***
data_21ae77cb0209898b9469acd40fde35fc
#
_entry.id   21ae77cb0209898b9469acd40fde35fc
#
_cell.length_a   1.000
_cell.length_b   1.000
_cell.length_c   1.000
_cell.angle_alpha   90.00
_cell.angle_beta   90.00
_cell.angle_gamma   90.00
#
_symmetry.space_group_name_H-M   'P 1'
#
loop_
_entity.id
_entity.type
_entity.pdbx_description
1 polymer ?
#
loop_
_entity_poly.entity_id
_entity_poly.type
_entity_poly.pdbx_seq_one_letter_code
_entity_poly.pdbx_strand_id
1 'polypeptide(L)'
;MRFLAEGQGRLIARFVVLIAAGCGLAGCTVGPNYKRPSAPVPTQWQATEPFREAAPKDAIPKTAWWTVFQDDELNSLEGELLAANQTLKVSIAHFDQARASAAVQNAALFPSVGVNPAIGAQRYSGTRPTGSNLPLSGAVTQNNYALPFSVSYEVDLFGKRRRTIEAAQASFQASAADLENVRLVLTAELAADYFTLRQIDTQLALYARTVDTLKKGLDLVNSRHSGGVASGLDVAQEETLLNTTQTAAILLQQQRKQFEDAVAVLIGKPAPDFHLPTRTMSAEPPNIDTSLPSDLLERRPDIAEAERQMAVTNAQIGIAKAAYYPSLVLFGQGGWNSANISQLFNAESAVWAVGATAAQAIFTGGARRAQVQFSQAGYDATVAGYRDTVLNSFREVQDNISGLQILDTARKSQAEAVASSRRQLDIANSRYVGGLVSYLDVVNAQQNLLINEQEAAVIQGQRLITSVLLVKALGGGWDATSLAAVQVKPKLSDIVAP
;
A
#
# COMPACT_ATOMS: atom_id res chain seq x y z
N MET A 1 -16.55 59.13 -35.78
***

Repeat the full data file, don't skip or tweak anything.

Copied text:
data_21ae77cb0209898b9469acd40fde35fc
#
_entry.id   21ae77cb0209898b9469acd40fde35fc
#
_cell.length_a   1.000
_cell.length_b   1.000
_cell.length_c   1.000
_cell.angle_alpha   90.00
_cell.angle_beta   90.00
_cell.angle_gamma   90.00
#
_symmetry.space_group_name_H-M   'P 1'
#
loop_
_entity.id
_entity.type
_entity.pdbx_description
1 polymer ?
#
loop_
_entity_poly.entity_id
_entity_poly.type
_entity_poly.pdbx_seq_one_letter_code
_entity_poly.pdbx_strand_id
1 'polypeptide(L)'
;MRFLAEGQGRLIARFVVLIAAGCGLAGCTVGPNYKRPSAPVPTQWQATEPFREAAPKDAIPKTAWWTVFQDDELNSLEGELLAANQTLKVSIAHFDQARASAAVQNAALFPSVGVNPAIGAQRYSGTRPTGSNLPLSGAVTQNNYALPFSVSYEVDLFGKRRRTIEAAQASFQASAADLENVRLVLTAELAADYFTLRQIDTQLALYARTVDTLKKGLDLVNSRHSGGVASGLDVAQEETLLNTTQTAAILLQQQRKQFEDAVAVLIGKPAPDFHLPTRTMSAEPPNIDTSLPSDLLERRPDIAEAERQMAVTNAQIGIAKAAYYPSLVLFGQGGWNSANISQLFNAESAVWAVGATAAQAIFTGGARRAQVQFSQAGYDATVAGYRDTVLNSFREVQDNISGLQILDTARKSQAEAVASSRRQLDIANSRYVGGLVSYLDVVNAQQNLLINEQEAAVIQGQRLITSVLLVKALGGGWDATSLAAVQVKPKLSDIVAP
;
A
#
# COMPACT_ATOMS: atom_id res chain seq x y z
N MET A 1 -16.55 59.13 -35.78